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Information from the Virginia Department of Emergency Management
Sunday, August 28, 2011

Presidential Emergency Declaration
·         At Governor McDonnell’s request, Virginia received a pre-landfall federal emergency declaration.  FEMA has made federal aid available to Virginia to supplement state and local response efforts due to the emergency conditions resulting from Hurricane Irene.
·        The President’s action authorizes FEMA to coordinate all disaster relief efforts in the counties of Accomack, Northampton, Isle of Wight, James City, Lancaster, Mathews, Middlesex, Northumberland, Richmond, Westmoreland and New Kent and the cities of Chesapeake, Hampton, Newport News, Norfolk, Poquoson, Portsmouth, Suffolk, Virginia Beach and Williamsburg.
Impacts in Virginia
·       Three fatalities, one in Newport News, one in Brunswick County and one in Chesterfield County have been confirmed in Virginia as a result of Irene.
      About 945,000 customers are without power statewide as of 9 a.m.: 884,723 Dominion; 58,793 co-ops.
·       Residents in affected areas should be prepared for extended power outages of up to a week or more.
·       No “sustained” hurricane force winds were recorded in Virginia.  Hurricane ‘gusts” were recorded inland and not at the coast.  Gusts: Mathews County/Gwynns Island – 83 mph; Williamsburg – 76 mph.  Tropical storm force “gusts”: Henrico County – 71 mph; Virginia Beach – 69 mph; Wachapreague – 66 mph.
·       Storm surge was less than forecast.  The maximum reported surge was 7.5 feet at Sewells Point.  Levels were .5 feet below the record 1933 surge.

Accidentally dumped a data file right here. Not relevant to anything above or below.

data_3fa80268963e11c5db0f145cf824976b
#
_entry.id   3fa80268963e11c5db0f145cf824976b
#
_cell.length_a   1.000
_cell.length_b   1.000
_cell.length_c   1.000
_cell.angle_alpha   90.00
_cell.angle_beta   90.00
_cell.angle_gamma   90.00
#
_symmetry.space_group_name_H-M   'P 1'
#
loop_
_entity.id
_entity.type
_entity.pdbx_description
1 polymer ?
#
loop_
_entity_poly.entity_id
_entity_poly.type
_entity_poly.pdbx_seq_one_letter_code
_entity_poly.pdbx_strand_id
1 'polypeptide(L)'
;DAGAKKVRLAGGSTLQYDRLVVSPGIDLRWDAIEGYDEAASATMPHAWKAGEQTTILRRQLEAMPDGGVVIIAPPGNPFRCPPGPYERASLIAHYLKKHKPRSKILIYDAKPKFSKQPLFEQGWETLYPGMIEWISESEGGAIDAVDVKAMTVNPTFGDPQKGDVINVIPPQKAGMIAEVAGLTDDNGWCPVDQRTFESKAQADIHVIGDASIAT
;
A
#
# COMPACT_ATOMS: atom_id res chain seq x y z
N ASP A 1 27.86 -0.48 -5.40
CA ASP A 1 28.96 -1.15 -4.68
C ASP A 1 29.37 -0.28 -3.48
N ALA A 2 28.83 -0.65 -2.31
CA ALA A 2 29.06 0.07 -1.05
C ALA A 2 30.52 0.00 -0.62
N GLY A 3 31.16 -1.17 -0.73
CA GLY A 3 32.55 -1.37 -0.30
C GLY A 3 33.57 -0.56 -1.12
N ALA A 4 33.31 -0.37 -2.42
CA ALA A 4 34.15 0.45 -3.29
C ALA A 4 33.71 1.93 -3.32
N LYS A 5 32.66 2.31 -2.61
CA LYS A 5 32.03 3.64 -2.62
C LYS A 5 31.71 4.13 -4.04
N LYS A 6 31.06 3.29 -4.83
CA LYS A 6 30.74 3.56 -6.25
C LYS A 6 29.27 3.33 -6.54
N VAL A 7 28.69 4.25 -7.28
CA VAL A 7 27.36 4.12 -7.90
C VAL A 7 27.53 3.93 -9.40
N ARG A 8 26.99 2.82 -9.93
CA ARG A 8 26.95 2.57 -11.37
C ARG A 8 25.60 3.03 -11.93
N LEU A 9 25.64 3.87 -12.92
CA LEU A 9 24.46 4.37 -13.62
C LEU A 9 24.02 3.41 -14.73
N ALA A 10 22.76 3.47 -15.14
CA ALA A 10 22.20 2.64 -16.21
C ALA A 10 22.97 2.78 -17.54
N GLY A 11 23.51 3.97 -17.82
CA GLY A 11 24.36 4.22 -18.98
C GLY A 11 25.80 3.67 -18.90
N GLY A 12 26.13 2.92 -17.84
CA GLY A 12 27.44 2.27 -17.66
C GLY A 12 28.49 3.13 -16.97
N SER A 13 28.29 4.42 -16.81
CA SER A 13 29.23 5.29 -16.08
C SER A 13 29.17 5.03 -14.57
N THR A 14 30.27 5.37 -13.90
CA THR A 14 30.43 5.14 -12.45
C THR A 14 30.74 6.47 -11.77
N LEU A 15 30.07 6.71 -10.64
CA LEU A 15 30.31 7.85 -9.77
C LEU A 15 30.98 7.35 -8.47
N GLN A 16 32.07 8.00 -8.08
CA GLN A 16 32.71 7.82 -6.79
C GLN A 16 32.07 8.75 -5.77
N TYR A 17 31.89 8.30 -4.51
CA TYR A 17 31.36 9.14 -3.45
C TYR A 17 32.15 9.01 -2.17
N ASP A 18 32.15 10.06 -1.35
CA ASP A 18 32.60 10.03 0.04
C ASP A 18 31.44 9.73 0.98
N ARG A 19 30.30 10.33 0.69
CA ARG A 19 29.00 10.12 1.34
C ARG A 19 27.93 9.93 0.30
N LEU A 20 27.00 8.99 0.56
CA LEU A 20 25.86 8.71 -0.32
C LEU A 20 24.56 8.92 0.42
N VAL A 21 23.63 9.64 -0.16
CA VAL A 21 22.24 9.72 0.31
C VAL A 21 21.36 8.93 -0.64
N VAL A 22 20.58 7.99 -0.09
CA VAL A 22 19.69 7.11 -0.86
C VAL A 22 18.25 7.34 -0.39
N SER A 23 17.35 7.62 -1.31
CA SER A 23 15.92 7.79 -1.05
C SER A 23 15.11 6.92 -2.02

·       Heaviest rainfall occurred inland, not at the coast.  More than 15” of rain fell between Franklin and Emporia in the Route 58/Route 460 corridor.
·       River flood forecast: Blackwater River at Franklin will crest at 20.6 feet Tuesday (major flood stage); Nottoway River at Sebrell will crest at 20.1 feet Tuesday (moderate flood state)
Transportation Information
·       People are urged to stay home so that emergency crews can clean up roads and ensure that they are safe for travel.  
·       Statewide, about 238 state-maintained roads are closed.
·       The Hampton Roads Bridge Tunnel reopened at 7:15 this morning.
·       The Midtown Tunnel in Norfolk remains closed.  The Downtown Tunnel is open.
       VDOT has closed the Midtown Tunnel in Norfolk.  The tunnel will reopen to traffic as soon as conditions improve and it is safe to do so.
·       The Norris Bridge on Route 3 in Lancaster and Middlesex Counties is open.
·       The Gov. Harry W. Nice Bridge on Route 301 between Maryland and Virginia is open.
·       The Chesapeake Bay Bridge-Tunnel is open.
       Real-time roads closures and traffic conditions are available by calling 511 or going to www.511virginia.org <https://webmail.vita.virginia.gov/exchweb/bin/redir.asp?URL=https://webmail.vita.virginia.gov/Exchweb/bin/redir.asp?URL=http://www.511virginia.org> .
Shelter Information
·       There are no state-managed shelters open at this time.
·       Local governments have opened nearly 80 shelters.  Approximately 5,046 people are in shelters.
·       Get a list of available shelters at www.vaemergency.gov <https://webmail.vita.virginia.gov/exchweb/bin/redir.asp?URL=http://www.vaemergency.gov> .
·       Additional shelters could open throughout the day.
Local Numbers to Call for Information
·       General questions about Hurricane Irene can be directed to 211.
·       Questions about clean up and recovery efforts or details about shelters can be directed to public inquiry phone numbers that have been set up by affected localities or to local emergency management offices.  If the locality is not listed below, a statewide list of emergency managers is available at https://lemd.vdem.virginia.gov/Public/Default.aspx <https://webmail.vita.virginia.gov/exchweb/bin/redir.asp?URL=https://lemd.vdem.virginia.gov/Public/Default.aspx>